• Other aircraft, terrain, own aircraft systems, navigation, radios

    • Deals with the present – loads perceptual buffers, attention and working memory

Mica Endsley (of SA Technologies, previously of MIT) is one of the leading experts on situational awareness in aviation


Levels of sa 2
Levels of SA (2)

  • Level 2: Comprehension

    • Synthesis of disjoint level 1 elements (‘big picture’)

    • Assign importance to each element (goal-directed)

    • Forms a holistic understanding of what is happening now

    • Reaching this level requires experience

    • It is mostly a top-down task; loads working memory, and requires LTM


Levels of sa 3
Levels of SA (3)

  • Level 3: Projection (predicting)

    • Requires both Level 1 and Level 2 SA

    • Also expertise bound – More experienced pilots spend more time predicting what will occur

    • Effectively gives the pilot more time for decision making

The heavier an aircraft, the longer it takes to respond to a pilot’s input. In such situations, Level 3 SA is essential. This is partly why airlines pick their most experienced pilots to fly such aircraft.


Cognition and sa levels
Cognition and SA levels

  • All three levels require some WM and attention

    • Level 1: Speech comprehension, decoding system interfaces; attentional filtering (mostly bottom-up)

    • Level 2: Activating mental models and schemata (mostly top-down)

    • Level 3: Take LTM information and apply it to active models (mostly top-down)

  • So WM and attention loads can be high during SA

    • But: Experts will use less (better chunking strategies, better at filtering out irrelevant elements)


Information load example
Information load: Example

Data Sources:

Outside (terrain)

Outside (weather)

Outside (aircraft)

Inside (gauges)

Inside (maps)

Inside (checklists)

Inside (crew)

Aural (crew)

Aural (control)

Aural (aircraft)

Aural (alarms)

Haptic (controls)

Haptic (buffets, etc)


Individual factors in sa 1
Individual factors in SA (1)

  • Limits of attention

    • Novices or experts in novel situations require more attention to be placed on the environment

    • Information overload can exceed the capacity – ‘miss’ important relevant information

  • Giving more attention to one SA task reduces it on another

    • Serious problem: NTSB review – 31% of human errors due to problems acquiring relevant data


Individual factors in sa 2
Individual factors in SA (2)

  • Can be overcome by ‘sampling’ information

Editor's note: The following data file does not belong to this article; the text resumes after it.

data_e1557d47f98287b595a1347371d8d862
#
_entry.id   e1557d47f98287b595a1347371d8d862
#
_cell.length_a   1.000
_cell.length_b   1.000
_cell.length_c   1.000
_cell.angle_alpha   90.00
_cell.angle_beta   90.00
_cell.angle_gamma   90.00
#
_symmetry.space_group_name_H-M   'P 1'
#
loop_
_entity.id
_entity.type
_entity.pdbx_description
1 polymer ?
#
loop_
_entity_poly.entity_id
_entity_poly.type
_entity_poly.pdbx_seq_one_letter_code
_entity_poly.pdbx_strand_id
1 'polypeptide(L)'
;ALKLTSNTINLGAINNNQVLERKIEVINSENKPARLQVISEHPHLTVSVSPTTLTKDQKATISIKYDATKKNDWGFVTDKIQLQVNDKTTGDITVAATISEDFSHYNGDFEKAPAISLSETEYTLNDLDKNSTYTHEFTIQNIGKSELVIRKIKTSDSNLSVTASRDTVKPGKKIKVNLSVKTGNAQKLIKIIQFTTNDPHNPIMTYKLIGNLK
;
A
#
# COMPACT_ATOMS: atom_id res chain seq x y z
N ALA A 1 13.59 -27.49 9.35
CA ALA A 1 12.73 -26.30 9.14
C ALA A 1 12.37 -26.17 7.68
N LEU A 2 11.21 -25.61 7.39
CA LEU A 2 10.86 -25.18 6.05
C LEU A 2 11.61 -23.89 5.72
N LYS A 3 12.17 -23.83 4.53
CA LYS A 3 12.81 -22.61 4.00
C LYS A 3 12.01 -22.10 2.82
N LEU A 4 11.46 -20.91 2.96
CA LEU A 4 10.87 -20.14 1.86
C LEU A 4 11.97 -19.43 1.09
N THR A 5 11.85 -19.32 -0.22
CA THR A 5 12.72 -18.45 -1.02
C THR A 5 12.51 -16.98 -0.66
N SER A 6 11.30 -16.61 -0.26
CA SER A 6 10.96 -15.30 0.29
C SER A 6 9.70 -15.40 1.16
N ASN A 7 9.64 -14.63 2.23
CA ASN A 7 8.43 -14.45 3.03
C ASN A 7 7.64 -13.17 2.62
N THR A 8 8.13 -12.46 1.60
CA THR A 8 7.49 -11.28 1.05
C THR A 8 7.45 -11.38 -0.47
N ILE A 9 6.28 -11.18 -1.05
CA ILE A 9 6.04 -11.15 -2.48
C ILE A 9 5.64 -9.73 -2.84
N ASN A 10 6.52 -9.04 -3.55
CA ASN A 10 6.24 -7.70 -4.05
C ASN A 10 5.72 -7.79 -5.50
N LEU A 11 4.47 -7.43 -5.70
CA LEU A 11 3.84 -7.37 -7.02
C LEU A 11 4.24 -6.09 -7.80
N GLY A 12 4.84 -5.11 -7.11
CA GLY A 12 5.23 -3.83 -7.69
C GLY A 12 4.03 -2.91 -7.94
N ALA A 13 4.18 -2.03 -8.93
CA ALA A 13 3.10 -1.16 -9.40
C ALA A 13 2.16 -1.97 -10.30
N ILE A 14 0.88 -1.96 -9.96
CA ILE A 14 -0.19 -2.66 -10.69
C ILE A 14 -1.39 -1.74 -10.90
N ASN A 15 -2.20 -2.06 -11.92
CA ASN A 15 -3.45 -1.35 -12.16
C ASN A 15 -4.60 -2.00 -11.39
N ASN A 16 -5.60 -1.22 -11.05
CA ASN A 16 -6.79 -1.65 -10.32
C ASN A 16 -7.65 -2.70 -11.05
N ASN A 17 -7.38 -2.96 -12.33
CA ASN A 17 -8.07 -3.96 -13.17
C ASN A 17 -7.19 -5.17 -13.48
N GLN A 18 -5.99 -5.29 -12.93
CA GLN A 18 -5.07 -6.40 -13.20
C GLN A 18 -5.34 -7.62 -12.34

• Learn a way to ‘scan’ the world (avoids fixation)

    • Strongly trained patterns become habitual

  • Sampling can fail:

    • Non-optimal strategy (focus on the wrong things)

    • Visual dominance (forget other inputs)

    • Memory failures (forget relative importance of elements)

    • In overload, ‘leave out’ certain elements


Individual factors in sa 3
Individual factors in SA (3)

  • Attention limits can be helped by expertise

    • Top-down knowledge creates expectations, which can increase processing speed

    • BUT: if unexpected information occurs, more likely to make an error (‘superiority’ effects)

  • WM is used mostly for integration and projection (Levels 2 & 3)

    • If much new info is being processed, little WM will be left for integration (and vice-versa!)

    • Projection places a particularly heavy load on WM (need to store multiple states)


Coping mechanisms 1
Coping mechanisms (1)

  • All is not lost – cognitive strategies/structures exist to deal with this

    • ‘coping mechanisms’ (not really)

    • Normal info sorting/learning structures

  • Generally: use previous knowledge to order the world

    • Some trained (automaticity); some developed (mental models)

    • Generally automatic, subconcious processes


Coping mechanisms 2
Coping mechanisms (2)

  • Structured knowledge from experience (LTM)

    • Schemata, scripts & mental models

    • ‘fill in’ missing info (default values)

    • Help with structuring & comprehension (reduce WM & attention used)

    • Increase accuracy of predicting the future

    • Can be a ‘fuzzy fit’

    • Almost essential for higher levels of SA


Coping mechanisms 3
Coping mechanisms (3)

  • Goal-driven processing

    • Goals determine how resources are allocated also

    • Goals provide a structure in which to process (allows higher levels of SA)

  • Automaticity (habitual responses) – ‘scripted’

    • Allows processing with minimal attention